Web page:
But this was one of those "cry and you cry alone" things. And I did. A lot. Alone. Not because I felt sorry for myself, because it WAS my fault, and not over a bad race, but mostly because I told me "I can't" and it was like I REALLY hurt my own damn feelings or something, if that's possible. Also mostly because even if I would have gutted out a proper finish, which would have been ugly, it still would have trumped giving up on myself. And also because this is not a real problem and so I feel bad for feeling so bad. And because I've spent enough time injured that how could I let myself do this to myself? And because this has never happened before. And because what if because you give up on yourself once it gets easy to do it again and again? And because I want to make people proud of me but I didn't. And because there will always be someone who's glad you failed. And because it reminded me of Kathy Ormsby who totally lost it in the 10k at NCAA's in 1985 and ran off the track and off a bridge and wound up paralyzed, and because if there was a bridge around at the time I'd have done the same thing. And because I'm reading The Fault In Our Stars which is this brutally sad book where all these kids have cancer. And because on Letsrun everyone is so mean to each other. And all this other really weird random shit and I don't really know how else to articulate it other than that I think my brain exploded at approximately the same time my legs did.

For the record having a Psychology degree is absolutely worthless.

I would like to think that maybe that was the best I could do and I just screwed up plain and simple. But I would only agree with the latter half of that statement. Because in the back of my head I know that was not the best I could do, it was up until a point then wasn't anymore, and no one could say anything that would make it excusable. I totally panicked and I overreacted because I put so much stock into this race and executing it perfectly that I let myself get totally thrown when perfect didn't happen. But if that broke me then I had no business on a Worlds team anyway, and the group that's going absolutely earned it, and I absolutely did not, and I'm proud of them. I don't believe there is a valid excuse. It was embarrassing, and I regret it. But anyway, that's how it went.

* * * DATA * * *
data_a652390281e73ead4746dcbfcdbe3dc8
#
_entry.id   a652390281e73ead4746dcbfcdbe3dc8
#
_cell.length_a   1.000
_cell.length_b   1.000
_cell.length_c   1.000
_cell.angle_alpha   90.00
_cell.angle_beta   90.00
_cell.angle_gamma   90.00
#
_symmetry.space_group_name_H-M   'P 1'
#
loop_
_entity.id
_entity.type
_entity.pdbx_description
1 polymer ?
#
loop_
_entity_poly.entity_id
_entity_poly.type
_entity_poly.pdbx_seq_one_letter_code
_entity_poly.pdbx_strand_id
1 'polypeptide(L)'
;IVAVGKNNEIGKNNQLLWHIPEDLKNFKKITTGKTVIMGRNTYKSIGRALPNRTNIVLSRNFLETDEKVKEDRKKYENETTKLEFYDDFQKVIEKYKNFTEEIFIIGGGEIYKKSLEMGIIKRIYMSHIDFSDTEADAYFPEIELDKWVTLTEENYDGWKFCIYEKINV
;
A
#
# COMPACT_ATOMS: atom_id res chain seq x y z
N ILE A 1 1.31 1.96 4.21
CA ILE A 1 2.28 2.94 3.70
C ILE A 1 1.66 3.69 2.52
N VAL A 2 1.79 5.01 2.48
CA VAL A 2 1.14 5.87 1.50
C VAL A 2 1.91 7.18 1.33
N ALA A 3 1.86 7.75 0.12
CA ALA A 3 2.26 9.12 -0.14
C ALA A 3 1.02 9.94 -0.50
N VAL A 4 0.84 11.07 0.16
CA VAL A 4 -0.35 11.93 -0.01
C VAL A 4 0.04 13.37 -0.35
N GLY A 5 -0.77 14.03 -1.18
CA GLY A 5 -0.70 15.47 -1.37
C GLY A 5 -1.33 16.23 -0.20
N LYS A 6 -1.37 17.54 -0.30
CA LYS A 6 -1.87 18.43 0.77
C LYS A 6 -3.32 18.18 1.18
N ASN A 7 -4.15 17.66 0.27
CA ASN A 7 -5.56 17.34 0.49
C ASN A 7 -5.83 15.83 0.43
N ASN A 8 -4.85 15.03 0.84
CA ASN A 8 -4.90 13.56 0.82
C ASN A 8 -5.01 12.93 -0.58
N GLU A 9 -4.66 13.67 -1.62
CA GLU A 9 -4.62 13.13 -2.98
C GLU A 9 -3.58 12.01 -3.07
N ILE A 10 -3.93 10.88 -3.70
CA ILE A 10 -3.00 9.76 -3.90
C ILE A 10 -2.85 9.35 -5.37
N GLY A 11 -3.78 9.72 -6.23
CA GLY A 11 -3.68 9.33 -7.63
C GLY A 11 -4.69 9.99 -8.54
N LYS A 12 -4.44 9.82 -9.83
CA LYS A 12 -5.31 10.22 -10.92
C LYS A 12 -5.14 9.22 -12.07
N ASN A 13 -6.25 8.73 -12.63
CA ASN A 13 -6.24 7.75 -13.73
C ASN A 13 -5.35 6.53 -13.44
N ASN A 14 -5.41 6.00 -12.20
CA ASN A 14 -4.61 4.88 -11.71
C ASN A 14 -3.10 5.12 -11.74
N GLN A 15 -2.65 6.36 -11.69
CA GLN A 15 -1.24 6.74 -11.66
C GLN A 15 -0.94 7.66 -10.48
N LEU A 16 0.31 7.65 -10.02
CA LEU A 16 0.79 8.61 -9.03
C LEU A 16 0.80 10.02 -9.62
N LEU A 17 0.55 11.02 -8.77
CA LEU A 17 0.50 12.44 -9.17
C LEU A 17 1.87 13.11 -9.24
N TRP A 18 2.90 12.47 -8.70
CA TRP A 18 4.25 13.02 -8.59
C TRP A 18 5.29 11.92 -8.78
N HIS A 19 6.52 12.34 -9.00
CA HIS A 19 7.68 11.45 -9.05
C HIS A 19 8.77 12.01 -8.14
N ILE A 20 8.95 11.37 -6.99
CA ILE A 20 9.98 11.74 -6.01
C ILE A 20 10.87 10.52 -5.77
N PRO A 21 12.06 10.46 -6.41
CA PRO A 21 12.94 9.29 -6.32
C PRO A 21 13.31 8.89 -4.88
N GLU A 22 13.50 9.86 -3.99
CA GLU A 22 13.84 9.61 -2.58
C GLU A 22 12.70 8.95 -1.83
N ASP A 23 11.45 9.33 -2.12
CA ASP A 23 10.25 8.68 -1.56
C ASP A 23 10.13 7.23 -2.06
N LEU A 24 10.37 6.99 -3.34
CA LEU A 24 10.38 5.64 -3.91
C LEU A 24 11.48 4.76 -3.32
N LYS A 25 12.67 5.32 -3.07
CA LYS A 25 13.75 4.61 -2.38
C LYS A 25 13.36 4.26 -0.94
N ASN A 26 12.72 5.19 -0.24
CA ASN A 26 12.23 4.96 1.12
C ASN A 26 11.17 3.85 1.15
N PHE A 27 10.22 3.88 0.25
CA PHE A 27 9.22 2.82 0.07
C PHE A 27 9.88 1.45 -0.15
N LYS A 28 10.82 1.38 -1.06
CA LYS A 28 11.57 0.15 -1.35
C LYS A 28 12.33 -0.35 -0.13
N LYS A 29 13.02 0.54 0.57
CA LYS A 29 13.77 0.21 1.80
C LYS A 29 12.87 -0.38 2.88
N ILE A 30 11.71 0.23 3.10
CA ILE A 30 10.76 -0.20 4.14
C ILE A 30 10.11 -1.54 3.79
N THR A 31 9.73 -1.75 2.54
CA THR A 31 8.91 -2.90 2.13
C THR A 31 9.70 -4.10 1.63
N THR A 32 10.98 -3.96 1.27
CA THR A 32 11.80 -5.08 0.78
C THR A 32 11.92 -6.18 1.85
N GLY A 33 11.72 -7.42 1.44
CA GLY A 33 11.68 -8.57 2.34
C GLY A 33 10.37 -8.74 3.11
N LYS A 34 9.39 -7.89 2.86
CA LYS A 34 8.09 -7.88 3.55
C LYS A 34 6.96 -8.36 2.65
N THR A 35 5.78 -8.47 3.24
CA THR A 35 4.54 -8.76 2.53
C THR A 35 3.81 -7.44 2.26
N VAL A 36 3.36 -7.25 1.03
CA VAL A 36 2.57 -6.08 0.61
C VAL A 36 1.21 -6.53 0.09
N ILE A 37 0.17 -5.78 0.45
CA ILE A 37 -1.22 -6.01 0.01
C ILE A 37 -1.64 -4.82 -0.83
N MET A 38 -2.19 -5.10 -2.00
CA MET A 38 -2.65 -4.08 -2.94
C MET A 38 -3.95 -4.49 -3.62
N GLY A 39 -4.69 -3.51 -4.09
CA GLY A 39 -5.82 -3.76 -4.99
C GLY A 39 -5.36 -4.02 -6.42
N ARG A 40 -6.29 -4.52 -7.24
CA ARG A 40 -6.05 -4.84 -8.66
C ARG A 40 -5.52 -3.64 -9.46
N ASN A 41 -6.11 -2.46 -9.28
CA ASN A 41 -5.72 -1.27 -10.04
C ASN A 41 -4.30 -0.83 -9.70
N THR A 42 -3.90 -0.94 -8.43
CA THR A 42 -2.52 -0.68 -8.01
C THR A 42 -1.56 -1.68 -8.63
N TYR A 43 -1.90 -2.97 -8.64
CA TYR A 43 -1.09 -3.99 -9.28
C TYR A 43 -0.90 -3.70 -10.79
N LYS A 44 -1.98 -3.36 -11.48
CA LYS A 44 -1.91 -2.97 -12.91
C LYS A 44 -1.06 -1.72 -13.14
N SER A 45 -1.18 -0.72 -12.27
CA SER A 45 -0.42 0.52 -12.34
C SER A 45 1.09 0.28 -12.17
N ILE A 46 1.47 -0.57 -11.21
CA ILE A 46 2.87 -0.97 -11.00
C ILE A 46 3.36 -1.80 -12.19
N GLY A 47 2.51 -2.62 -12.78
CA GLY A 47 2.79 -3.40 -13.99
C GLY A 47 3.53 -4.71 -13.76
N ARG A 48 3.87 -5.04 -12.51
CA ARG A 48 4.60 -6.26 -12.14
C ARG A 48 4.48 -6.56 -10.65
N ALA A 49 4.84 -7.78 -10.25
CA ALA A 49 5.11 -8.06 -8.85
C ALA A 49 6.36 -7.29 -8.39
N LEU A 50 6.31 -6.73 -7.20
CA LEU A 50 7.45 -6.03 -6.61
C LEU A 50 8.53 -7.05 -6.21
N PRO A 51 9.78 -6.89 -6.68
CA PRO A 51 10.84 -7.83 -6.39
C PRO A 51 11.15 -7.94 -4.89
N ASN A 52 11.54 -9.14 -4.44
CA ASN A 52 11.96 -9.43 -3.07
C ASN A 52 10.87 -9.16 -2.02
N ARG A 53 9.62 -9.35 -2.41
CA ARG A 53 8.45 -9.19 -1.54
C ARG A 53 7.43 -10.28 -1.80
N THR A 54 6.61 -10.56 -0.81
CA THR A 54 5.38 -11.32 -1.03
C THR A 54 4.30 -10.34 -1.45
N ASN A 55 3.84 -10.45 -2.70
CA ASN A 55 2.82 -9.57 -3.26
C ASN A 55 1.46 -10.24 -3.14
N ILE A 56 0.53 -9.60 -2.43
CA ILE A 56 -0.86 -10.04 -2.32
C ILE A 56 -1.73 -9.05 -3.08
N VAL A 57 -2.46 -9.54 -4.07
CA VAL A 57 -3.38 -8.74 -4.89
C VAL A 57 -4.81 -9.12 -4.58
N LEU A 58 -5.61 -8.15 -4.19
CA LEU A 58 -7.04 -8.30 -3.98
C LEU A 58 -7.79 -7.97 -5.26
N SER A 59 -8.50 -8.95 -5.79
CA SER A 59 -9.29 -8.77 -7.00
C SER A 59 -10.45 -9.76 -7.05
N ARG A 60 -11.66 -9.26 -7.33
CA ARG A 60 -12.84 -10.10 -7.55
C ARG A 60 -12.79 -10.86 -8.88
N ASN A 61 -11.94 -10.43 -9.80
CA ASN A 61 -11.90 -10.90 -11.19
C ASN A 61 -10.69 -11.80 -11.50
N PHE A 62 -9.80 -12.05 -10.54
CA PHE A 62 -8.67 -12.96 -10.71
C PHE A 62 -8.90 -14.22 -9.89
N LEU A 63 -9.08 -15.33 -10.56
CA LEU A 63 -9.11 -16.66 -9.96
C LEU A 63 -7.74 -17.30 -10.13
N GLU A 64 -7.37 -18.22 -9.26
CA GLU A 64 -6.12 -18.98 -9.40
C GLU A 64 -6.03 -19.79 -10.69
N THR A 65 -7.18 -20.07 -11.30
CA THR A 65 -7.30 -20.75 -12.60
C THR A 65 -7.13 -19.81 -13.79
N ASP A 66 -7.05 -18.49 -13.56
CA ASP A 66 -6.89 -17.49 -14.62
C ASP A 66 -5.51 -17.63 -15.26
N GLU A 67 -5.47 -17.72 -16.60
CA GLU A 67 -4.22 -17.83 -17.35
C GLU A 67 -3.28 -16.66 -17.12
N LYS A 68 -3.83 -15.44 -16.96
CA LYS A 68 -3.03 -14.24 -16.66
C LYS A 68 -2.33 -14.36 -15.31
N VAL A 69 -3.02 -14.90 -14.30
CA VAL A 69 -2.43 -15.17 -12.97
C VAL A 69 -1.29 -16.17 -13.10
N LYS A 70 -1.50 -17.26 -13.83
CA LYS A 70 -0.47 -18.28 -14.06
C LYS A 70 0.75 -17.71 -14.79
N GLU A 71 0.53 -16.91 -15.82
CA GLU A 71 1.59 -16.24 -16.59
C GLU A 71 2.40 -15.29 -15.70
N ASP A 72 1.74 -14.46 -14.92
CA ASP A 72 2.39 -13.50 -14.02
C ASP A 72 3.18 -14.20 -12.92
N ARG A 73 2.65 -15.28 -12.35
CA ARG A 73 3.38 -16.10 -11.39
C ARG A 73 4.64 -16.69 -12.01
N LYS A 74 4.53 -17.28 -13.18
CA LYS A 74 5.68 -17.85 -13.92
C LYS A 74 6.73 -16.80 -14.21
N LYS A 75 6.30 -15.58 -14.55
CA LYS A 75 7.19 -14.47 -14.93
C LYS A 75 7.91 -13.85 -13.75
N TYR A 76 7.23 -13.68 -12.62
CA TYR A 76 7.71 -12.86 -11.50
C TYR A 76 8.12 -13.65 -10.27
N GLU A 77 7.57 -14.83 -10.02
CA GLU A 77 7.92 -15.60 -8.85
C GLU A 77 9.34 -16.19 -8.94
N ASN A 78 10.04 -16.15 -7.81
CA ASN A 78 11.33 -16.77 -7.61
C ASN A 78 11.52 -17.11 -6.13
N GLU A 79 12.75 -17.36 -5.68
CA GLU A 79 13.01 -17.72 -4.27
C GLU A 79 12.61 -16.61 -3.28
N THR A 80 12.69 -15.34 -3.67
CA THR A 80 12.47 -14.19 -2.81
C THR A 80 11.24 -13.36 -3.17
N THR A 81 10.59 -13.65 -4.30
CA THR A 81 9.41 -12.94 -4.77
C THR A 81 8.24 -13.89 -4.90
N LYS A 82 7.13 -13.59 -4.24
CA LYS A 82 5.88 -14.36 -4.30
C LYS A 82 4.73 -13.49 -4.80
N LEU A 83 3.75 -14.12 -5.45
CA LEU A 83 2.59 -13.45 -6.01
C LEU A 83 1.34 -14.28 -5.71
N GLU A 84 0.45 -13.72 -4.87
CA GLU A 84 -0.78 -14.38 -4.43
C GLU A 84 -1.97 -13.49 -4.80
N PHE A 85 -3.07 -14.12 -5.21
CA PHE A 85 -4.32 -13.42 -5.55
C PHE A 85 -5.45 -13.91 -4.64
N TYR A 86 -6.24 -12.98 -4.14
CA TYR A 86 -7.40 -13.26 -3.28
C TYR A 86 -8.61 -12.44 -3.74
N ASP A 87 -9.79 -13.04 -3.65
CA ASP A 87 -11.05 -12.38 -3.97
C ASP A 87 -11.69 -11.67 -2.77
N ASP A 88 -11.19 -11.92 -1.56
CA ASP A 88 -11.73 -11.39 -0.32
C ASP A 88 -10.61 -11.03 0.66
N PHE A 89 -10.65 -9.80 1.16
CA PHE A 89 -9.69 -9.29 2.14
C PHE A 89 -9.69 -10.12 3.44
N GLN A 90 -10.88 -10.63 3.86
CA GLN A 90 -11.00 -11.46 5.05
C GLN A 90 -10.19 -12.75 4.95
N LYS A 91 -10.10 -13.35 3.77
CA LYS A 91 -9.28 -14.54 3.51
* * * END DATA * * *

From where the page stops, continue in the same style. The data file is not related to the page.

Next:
Post race, the elite coordinator Paul sent me an email and this was part of it:

"Hopefully today you can walk away with something of value in much the same way your Mt. Washington of 2 weeks ago was walking away with awesomeness."

So I started wondering to myself what thing of value could I possibly have just taken away from the most embarrassingly low race of my life. And it didn't take much thought. I thought about other races I've had where in spite of my best effort, they were horrible. But the thing that was missing from the aftermath of them was regret. I learned that no matter how brutal and ugly and painful a real finish would have been, it would have far surpassed giving into physical and mental pain and essentially giving up because of it, and that no matter how cheap talk is, I will never, ever let that happen again.